A Munster title would do nicely this year – they haven’t won it since 2006. Before that, a spring campaign must reach its conclusion and the quest for some more points.
Speaking to RTÉ, Anthony Cunningham underlined the importance of this weekend’s challenge against what he calls “a young, skilful and energetic Cork team”.
Nice thing can also be said about Cunningham’s outfit. They will have to up their intensity from the last day. You suspect they will, and if Cork maintain a momentum for the full 70 minutes, then a cracker is in store.
Waterford v Tipperary, Walsh Park, 2.30pm
It’s a case of all change, changed utterly for the Tipperary hurlers after their demolition of Galway.
The horror show of their opening night defeat to Cork is but a distant memory now.
Sandwiched in between was a victory over Kilkenny. Eamon O’Shea has Tipp up and running and primed to reach the last four.
Waterford, favoured by some to get relegated this year, currently stand on three points after going down to Kilkenny in a game they had control of for many periods.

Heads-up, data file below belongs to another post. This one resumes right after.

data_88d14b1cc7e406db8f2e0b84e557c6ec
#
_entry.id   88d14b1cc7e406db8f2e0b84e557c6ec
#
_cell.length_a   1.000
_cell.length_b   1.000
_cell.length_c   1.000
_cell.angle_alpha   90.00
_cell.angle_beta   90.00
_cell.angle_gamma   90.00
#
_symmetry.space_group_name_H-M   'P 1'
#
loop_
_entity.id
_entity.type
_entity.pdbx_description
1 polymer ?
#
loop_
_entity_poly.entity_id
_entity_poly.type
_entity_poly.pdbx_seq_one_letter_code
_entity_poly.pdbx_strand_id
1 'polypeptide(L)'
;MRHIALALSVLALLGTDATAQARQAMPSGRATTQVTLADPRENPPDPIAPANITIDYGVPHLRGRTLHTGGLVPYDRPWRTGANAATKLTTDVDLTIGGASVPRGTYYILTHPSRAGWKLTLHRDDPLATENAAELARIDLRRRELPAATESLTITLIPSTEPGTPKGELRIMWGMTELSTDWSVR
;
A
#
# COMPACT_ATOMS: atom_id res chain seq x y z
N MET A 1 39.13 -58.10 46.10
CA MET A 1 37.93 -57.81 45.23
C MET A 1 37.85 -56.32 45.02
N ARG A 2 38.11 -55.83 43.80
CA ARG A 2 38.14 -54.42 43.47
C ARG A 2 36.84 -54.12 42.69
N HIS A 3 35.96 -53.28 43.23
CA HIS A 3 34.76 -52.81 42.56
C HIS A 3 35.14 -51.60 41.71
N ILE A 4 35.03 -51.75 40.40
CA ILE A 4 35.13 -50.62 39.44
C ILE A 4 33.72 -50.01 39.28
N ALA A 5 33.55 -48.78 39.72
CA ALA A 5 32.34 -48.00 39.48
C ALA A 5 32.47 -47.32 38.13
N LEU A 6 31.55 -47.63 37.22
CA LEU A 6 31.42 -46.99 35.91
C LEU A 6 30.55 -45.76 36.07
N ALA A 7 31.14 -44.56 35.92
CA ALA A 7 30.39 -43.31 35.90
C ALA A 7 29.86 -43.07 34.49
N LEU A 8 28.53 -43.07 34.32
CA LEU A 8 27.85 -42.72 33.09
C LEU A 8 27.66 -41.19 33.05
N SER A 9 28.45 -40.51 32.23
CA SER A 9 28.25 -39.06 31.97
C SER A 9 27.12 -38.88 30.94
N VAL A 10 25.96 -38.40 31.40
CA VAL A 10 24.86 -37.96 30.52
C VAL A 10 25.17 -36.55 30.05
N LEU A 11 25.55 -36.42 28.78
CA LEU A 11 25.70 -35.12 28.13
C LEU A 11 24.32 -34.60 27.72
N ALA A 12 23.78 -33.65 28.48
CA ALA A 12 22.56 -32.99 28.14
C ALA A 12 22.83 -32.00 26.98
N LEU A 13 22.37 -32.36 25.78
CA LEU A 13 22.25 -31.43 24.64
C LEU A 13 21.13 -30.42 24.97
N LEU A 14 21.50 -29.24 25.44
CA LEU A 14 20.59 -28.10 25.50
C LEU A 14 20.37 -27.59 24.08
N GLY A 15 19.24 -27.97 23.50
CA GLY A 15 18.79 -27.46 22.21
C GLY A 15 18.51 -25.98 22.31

A win on Sunday would have them back in contention for a semi-final place.
According to boss Michael Ryan, a lack of goals so far in the league has undermined their ambitions.
Speaking to RTÉ Sport, he said: "The disappointing thing is that we did not create a goal chance all day. If you are going to win hurling matches in Division 1 of the National League you probably have to get one or two goals.
"We didn’t do that and it’s our second game in a row where we have not got a goal. We will have to address that going forward."
Goal scoring appears not to be a problem for Tipperary and three of their green flags were well executed.
Eamon O’Shea feels his side are playing with a greater freedom now, while stressing that it’s early in the year and a firmer sod will have an impact come the summer.
Not surprisingly, Tipp’s clash with Limerick in the Championship is partly in focus for the manager.
Maurice Shanahan came on as a sub against Kilkenny and may have more for a part as Waterford go in search of a second league win.
They will give Tipp their fill of it, but the Premier are capable of standing up to the onslaughts.